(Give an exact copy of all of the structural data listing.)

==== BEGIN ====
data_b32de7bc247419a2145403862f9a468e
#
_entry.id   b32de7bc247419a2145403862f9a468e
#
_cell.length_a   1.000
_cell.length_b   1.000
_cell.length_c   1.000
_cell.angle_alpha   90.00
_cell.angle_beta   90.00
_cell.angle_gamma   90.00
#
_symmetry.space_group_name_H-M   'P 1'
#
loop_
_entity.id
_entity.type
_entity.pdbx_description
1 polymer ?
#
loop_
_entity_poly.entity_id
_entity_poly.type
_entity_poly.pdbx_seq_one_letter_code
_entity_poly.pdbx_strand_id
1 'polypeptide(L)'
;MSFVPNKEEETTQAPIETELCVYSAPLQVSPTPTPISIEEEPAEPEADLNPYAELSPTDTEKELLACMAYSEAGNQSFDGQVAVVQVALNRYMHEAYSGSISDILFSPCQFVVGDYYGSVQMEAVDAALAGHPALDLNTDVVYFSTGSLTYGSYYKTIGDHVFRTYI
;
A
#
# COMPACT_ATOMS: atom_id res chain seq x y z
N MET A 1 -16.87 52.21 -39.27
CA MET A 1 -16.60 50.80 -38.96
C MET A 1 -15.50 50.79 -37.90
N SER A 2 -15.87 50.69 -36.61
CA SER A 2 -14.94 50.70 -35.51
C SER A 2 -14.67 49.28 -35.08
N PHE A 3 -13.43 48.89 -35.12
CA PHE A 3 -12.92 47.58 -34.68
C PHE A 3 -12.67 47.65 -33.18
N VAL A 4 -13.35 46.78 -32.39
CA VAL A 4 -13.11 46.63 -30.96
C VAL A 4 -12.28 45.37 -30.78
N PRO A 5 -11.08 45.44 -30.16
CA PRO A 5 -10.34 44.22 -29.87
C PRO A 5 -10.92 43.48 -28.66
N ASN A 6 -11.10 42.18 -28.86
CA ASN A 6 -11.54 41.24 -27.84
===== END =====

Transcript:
data_b32de7bc247419a2145403862f9a468e
#
_entry.id   b32de7bc247419a2145403862f9a468e
#
_cell.length_a   1.000
_cell.length_b   1.000
_cell.length_c   1.000
_cell.angle_alpha   90.00
_cell.angle_beta   90.00
_cell.angle_gamma   90.00
#
_symmetry.space_group_name_H-M   'P 1'
#
loop_
_entity.id
_entity.type
_entity.pdbx_description
1 polymer ?
#
loop_
_entity_poly.entity_id
_entity_poly.type
_entity_poly.pdbx_seq_one_letter_code
_entity_poly.pdbx_strand_id
1 'polypeptide(L)'
;MSFVPNKEEETTQAPIETELCVYSAPLQVSPTPTPISIEEEPAEPEADLNPYAELSPTDTEKELLACMAYSEAGNQSFDGQVAVVQVALNRYMHEAYSGSISDILFSPCQFVVGDYYGSVQMEAVDAALAGHPALDLNTDVVYFSTGSLTYGSYYKTIGDHVFRTYI
;
A
#
# COMPACT_ATOMS: atom_id res chain seq x y z
N MET A 1 -16.87 52.21 -39.27
CA MET A 1 -16.60 50.80 -38.96
C MET A 1 -15.50 50.79 -37.90
N SER A 2 -15.87 50.69 -36.61
CA SER A 2 -14.94 50.70 -35.51
C SER A 2 -14.67 49.28 -35.08
N PHE A 3 -13.43 48.89 -35.12
CA PHE A 3 -12.92 47.58 -34.68
C PHE A 3 -12.67 47.65 -33.18
N VAL A 4 -13.35 46.78 -32.39
CA VAL A 4 -13.11 46.63 -30.96
C VAL A 4 -12.28 45.37 -30.78
N PRO A 5 -11.08 45.44 -30.16
CA PRO A 5 -10.34 44.22 -29.87
C PRO A 5 -10.92 43.48 -28.66
N ASN A 6 -11.10 42.18 -28.86
CA ASN A 6 -11.54 41.24 -27.84